It's impossible to launch a new flagship phone these days without some fancy (and expensive) companion devices. At least that seems to be the approach that Samsung and LG are taking, and the former has a very interesting 360-degree action camera on the way. The Gear 360 captures both still photos and video in (you guessed it) 360 degrees thanks to dual lenses and a ball-like design. The Gear 360 is launched in Samsung's home market of Korea, and though it's yet to get a western release, the companion app is already available.
Sometimes things don't go as planned. Sony released Driveclub for the PlayStation 4 in October of 2014. At the time, a companion came out for Android, but Sony quickly pulled the app after less than a day on the site. The servers struggled to handle the load of everyone trying to play, so Sony delayed the PlayStation Plus Edition and mobile companion app in order to reduce the strain.
Now it's March 2016, and version 1.0 of the Driveclub companion app has returned to Google Play.
I have fond memories of playing Star Wars Battlefront over a decade ago. I was never the biggest Star Wars fan, but futuristic shooters and strategy games appealed to me, and Battlefront was both. You weren't just gunning down waves of rebel scum, you were attacking the right bases and deploying the best vehicles to crush the enemy's capacity to fight.
Star Wars Battlefront II arrived in 2005, only one year after the original's debut. The third non-mobile entry has taken ten times as long to get here, but it's scheduled to hit consoles and PCs this month. To get players ready to again hop inside an AT-AT, EA has released a companion app onto Google Play.
The Android Auto companion app is generally one of those things you're probably only going to work with a couple of times before you're done setting things up, then it'll stay tucked away, never to be seen again. But that doesn't mean it shouldn't look good and be as useful as possible. An update to the Android Auto app began rolling out today and it's a near total refresh of the user interface. Granted, there's not a lot to change, but it now looks much more like the companion app for Android Wear.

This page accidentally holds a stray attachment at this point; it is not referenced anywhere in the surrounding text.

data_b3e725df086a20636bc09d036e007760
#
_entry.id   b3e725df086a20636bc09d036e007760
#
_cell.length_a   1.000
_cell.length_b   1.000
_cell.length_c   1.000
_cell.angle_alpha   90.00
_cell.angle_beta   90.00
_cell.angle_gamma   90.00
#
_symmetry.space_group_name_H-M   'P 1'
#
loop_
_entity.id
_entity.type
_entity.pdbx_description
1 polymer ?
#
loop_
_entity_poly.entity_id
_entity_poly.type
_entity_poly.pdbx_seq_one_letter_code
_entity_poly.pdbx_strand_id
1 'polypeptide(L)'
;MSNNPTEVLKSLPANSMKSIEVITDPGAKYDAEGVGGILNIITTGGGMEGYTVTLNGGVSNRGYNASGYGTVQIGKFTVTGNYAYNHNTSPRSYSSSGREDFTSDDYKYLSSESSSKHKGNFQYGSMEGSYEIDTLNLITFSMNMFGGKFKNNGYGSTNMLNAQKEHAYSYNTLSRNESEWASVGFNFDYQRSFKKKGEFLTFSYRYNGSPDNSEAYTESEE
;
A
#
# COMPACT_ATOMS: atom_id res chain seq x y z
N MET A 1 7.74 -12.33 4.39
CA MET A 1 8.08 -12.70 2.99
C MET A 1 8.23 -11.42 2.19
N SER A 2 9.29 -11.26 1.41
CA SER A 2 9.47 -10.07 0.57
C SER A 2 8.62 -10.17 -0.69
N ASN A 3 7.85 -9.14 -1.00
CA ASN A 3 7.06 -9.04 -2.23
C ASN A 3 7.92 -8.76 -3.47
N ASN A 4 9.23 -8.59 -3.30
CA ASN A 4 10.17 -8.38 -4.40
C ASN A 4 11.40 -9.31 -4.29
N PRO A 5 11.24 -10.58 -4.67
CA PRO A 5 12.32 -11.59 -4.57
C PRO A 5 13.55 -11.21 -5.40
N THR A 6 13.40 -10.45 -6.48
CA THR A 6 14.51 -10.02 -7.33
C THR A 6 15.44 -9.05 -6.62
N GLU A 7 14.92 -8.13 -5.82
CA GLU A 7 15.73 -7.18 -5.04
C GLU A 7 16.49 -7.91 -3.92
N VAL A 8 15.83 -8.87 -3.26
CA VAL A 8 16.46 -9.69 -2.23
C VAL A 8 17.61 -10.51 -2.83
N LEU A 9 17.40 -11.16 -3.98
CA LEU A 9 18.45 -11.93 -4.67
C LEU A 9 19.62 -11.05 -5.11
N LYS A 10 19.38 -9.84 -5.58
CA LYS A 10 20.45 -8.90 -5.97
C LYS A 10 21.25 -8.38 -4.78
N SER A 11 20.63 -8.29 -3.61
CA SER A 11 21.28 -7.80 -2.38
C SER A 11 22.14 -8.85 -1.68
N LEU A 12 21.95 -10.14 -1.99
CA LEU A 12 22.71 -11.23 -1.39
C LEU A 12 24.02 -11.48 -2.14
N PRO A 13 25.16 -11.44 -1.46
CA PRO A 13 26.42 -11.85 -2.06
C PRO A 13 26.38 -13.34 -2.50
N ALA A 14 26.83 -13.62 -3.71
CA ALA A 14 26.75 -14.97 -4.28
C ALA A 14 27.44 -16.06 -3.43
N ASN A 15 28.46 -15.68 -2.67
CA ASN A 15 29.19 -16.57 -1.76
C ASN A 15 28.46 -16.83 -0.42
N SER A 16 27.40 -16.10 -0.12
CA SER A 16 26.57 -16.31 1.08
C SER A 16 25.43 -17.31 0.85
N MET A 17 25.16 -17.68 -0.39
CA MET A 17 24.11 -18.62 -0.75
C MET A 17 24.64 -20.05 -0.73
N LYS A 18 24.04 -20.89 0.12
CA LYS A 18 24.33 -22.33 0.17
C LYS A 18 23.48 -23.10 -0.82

Until Dawn, for the uninitiated, is not a game about seeing who can stay up the latest. It's a survival horror title set to hit the PlayStation 4 tomorrow, August 25th. Players will be in for a frightening experience that's meant to be played multiple times, with each adventure lasting around ten hours.
Just before the big day, Sony has released the official Until Dawn companion app into the Play Store. As long as the app is connected to the same Wi-Fi network as the console, you will be able to use your phone or tablet to unlock secrets and keep track of collectibles.
If you're using a "smart" wearable device because it's fashionable rather than practical (and the current crop of smartwatches have a pretty tenuous grasp on the idea of practicality anyway), then why not just wear an old-fashioned watch or bracelet and deal with the arguable inconvenience of reaching for your phone on occasion? These and other questions might be answered by the Android app for MICA, an Intel-branded wearable that puts fashion over form.
They might be. But probably not.
The MICA is a curved-screen smartband unabashedly marketed towards women. It includes the standard call, SMS, calendar, and email notifications, plus more specialized content like fashion and horoscope apps from Refinery29.
Sony hasn't officially announced a second iteration of its SmartBand activity tracker, but it doesn't have to. It's already done the next best thing. Today it has launched a new companion app into the Play Store that's simply titled SmartBand 2.
The images from the listing give us an idea of what to expect. There's a heart rate monitor on the underside of the band, and one of the screenshots reads: The SmartBand measures your pulse at an even rate through out the day. There's also a "smart wake up" feature to provide you with a smoother start to your morning.
Microsoft announced Skype Room Systems last month, and now it has released a companion app for Android. This software is aimed at business-running types looking to use Skype to create virtual meeting spaces.
The system is built around Windows 10, but the Android app does let you control and monitor some functions. These include seeing when you're waiting in the lobby, tweaking your volume settings, turning off your camera, and hanging up on a call. The provided screenshots appear to be from Windows Phone, but they give you an idea.
After downloading the app, which is still in beta, you will need to sign in using your work credentials.